Why you SHOULDN’T boost your immune system

by | Mar 24, 2020 | Uncategorized | 0 comments

Bet you’re saying WHAT !?! Did I read that right? Surely she meant I should boost my immune system.


We don’t want to boost the immune system – but we do want to balance it. Here’s why.

What is immunity anyway

Our immune system isn’t “one thing”. Its a set of connections between certain cells, proteins, tissues, and organs. All these components work together and coordinate their efforts to keep us healthy from invading bacteria, viruses and other assailants.

The immune system is a carefully orchestrated response team. We have two parts, that work together to keep us healthy.

Innate immunity

Innate immunity refers to the part that we are born with. It’s our first line of defense. Our skin, respiratory tract, GI tract, urinary tract, and eyes are all part of the team. White blood cells are part of our innate immunity. This system is always on – constantly looking to protect us from invaders. That’s why we don’t want to ramp it up. It would be in over attack mode. You’d always have a stuffy nose, a fever and generally feel crummy. Usually, it does a good job on its own unless you’re run down or the invaders are more than the innate can handle. In that case, we have a backup system if our innate immunity isn’t quite enough to attack an assailant. That’s our adaptive immune system.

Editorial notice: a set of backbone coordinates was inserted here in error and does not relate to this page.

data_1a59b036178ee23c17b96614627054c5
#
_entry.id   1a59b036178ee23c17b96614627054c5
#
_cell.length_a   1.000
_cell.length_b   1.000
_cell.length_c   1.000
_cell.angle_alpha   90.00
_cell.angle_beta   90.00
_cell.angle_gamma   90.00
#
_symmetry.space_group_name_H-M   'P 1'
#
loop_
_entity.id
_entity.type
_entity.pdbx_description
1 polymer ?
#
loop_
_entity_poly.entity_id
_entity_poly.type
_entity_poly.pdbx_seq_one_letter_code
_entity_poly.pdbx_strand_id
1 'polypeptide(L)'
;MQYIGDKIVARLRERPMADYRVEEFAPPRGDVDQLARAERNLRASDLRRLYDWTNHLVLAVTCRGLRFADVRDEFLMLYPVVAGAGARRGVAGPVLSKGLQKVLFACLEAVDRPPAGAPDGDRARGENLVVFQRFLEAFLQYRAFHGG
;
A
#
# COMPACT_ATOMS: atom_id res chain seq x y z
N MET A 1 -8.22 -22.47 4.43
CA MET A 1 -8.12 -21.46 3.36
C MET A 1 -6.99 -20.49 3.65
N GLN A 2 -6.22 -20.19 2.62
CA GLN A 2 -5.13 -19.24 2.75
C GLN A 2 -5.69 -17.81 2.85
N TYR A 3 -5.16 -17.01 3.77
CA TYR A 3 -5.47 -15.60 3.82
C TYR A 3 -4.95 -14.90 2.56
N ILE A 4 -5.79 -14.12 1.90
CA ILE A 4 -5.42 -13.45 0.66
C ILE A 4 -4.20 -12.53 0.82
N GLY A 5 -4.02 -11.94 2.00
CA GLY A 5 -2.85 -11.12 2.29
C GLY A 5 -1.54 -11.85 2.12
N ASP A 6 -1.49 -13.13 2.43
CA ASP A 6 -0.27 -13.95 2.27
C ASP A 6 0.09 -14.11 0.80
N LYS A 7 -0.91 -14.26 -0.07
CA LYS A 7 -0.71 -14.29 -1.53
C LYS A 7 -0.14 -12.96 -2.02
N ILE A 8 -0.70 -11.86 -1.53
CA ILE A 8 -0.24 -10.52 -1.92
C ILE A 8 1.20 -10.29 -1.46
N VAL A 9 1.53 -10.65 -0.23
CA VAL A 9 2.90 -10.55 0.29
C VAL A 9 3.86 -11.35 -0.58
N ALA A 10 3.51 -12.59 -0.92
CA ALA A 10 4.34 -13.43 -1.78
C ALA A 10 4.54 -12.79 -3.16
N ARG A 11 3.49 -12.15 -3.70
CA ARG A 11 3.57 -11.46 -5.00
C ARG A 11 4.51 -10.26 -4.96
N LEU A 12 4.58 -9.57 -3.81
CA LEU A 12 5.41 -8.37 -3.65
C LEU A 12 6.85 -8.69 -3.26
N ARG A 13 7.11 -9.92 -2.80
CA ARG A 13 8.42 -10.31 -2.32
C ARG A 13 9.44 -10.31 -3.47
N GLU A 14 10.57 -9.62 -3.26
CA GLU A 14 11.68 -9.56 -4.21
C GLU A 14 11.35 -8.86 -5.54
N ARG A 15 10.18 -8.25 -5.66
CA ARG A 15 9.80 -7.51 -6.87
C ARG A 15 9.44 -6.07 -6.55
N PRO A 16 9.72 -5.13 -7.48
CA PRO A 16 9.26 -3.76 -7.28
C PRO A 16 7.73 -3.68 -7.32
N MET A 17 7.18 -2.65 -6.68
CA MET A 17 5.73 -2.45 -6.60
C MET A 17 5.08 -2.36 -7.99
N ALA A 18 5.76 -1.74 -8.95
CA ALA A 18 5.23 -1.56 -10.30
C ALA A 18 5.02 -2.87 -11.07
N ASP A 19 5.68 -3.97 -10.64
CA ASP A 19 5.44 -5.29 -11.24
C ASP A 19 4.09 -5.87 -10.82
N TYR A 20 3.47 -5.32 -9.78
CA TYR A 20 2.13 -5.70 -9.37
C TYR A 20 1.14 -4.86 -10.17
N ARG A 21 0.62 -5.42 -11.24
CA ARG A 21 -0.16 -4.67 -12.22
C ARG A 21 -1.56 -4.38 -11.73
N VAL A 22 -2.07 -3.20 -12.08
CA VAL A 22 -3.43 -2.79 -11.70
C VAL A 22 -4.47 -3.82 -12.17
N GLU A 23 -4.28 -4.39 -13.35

Adaptive immunity

Adaptive, or acquired immune system is just that – what we have adapted to or acquired over our lifetime. It’s our second line of defense. This might come from a vaccine or the fact that it can remember certain illnesses we’ve previously had. That’s why you can’t get some illnesses twice, like chickenpox or the mumps. T cells and B cells are part of our adaptive immune system.


While the innate immune system acts quickly, it takes time for our adaptive immune system to respond. As long as it remembers the pathogen, it will kick into action if the innate immune system can’t handle it. There is cross-talk between them, which is somewhat of a new concept!

The bottom line is that we want to OPTIMIZE our immune system. We want to balance the innate and adapted. Don’t seek to take gobs of antioxidants, vitamins or minerals in an effort to boost immunity. Just as too few nutrients cause harm, so may excessive amounts.

Grant it, if you are run down and your immunity is lacking due to deficiencies or a poor diet, we certainly want to correct that.

Over-doing it

Taking too much of some nutrients can cause excessive absorption of others. Conversely, too much of one vitamin may inhibit the absorption of another. Some can even have unintended consequences.

Vitamin C

Taking high doses of vitamin C has become super popular, as there are reports that it fights the COVID-19 virus. Is it a good idea? Actually, not if you have a variant on the gene HFE and possibly for others. Vitamin C enhances the absorption of non-heme iron. In men and post-menopausal women, excess iron is not needed – it is actually a pro-oxidant.